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How many amps will come from a 500 watt power suppier

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  • Power Supplies
  • Graphics Cards
  • Power
  • Components
  • Product
Last response: in Components
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December 8, 2009 12:58:30 PM

I just found out that the video card I recently purchased keeps crashing my games because my power supply requirements don't meet the requirements for the video card. The video card requires me to have 250 watts and 18 amps. I only have 300 watts and 7 amps. I've been told that I'll only be able to use it for the small office stuff only. Can I use upgrade the power supply to 500 watts? Will that give me enough amps?

More about : amps 500 watt power suppier

a c 248 ) Power supply
a b U Graphics card
December 8, 2009 1:12:51 PM

The general rule of thumb is a high quality 500 to 550 watt power supply with sufficient current (amps) on the +12 volt rail(s) can easily power a system with any single video card made. A high quality 700 to 750 watt power supply with sufficient current (amps) on the +12 volt rail(s) can power a system with two video cards operating in dual mode. There are a few exceptions like the new ATI Radeon HD 5XXX series cards which use less power due to their energy efficiency.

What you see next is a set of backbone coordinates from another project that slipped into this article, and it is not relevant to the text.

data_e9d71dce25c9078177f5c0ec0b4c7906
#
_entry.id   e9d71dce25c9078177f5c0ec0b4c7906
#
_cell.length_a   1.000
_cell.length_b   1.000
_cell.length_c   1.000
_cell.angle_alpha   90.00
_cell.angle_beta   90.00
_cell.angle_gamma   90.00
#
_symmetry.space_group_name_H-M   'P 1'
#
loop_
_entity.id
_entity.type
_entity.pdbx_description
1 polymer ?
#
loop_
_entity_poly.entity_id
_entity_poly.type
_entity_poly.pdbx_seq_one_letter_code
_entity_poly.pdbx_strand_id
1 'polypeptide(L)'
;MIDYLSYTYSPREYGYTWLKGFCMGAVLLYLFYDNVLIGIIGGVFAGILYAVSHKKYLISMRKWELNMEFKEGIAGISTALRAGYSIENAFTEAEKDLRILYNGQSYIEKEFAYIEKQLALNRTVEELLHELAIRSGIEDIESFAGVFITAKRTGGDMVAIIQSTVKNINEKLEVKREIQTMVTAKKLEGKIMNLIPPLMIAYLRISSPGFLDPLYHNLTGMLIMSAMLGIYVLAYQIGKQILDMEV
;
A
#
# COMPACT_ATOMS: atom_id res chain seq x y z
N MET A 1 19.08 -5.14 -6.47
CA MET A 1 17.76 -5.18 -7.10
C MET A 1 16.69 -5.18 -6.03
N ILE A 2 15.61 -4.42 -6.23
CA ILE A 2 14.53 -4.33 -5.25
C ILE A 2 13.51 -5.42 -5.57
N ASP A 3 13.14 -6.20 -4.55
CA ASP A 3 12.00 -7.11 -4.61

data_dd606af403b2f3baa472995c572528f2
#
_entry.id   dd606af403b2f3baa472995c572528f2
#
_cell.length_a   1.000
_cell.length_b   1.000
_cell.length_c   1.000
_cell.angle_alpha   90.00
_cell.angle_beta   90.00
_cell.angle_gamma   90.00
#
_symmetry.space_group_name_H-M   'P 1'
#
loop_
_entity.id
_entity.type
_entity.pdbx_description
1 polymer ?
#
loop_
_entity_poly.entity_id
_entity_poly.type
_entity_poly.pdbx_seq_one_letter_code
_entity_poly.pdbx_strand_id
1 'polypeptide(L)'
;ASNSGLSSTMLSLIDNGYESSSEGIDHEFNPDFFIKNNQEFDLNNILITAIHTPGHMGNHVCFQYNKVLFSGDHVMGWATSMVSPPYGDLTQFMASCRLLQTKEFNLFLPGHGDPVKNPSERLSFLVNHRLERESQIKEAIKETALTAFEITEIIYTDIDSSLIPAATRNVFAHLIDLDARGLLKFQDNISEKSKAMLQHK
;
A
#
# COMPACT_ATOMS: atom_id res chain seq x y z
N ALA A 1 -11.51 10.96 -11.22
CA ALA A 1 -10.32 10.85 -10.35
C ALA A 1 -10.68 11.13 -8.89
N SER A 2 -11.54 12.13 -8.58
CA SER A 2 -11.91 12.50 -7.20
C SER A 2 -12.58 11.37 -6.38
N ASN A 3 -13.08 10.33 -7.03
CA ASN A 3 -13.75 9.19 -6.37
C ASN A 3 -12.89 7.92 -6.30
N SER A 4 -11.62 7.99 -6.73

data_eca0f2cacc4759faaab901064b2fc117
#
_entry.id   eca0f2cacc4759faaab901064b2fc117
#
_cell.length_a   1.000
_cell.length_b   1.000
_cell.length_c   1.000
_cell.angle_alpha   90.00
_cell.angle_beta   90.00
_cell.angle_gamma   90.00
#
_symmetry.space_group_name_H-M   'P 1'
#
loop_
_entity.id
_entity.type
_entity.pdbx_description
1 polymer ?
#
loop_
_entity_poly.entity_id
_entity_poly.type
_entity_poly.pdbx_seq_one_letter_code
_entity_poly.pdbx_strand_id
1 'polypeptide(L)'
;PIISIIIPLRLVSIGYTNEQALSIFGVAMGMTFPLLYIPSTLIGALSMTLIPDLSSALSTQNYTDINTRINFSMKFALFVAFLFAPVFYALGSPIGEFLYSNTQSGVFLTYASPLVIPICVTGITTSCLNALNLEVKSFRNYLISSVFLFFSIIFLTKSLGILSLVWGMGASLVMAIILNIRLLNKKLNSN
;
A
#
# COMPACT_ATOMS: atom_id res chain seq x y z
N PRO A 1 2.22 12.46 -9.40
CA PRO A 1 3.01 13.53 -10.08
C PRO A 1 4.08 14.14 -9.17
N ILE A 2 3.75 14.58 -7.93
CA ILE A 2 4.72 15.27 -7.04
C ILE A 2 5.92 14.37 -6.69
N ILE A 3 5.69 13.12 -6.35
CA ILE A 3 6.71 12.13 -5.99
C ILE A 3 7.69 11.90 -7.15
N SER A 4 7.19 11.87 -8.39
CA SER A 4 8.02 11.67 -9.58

A high quality 500 to 550 watt psu will have a +12 volt rail rated at 40 amps. A high quality 700 to 750 watt psu will have a +12 volt rail rated at 60 amps.

In addition the power supply should be at least 80+ Bronze certified for energy efficiency.

Corsair, PC Power & Cooling, and Seasonic are some of the brands that have a reputation for high quality power supplies that consistently earn high marks in technical reviews. They are reliable, stable, and come with a 5 year warranty. Some of the newer models come with a 7 year warranty. Lately we've been seeing a few other brands offering some high quality units. An example would be the Antec Earthwatts series which is an improvement over Antec’s older Basiq psu's.

The Corsair VX550 would be a good choice. It has a single large +12 volt rail rated at 41 amps. It can easily handle an overclocked system with any single video card made.

http://www.newegg.com/Product/Product.aspx?Item=N82E168...

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December 9, 2009 10:34:10 AM

The current is the square root of (power / resistance) now you just need to measure the resistance of all your components.....
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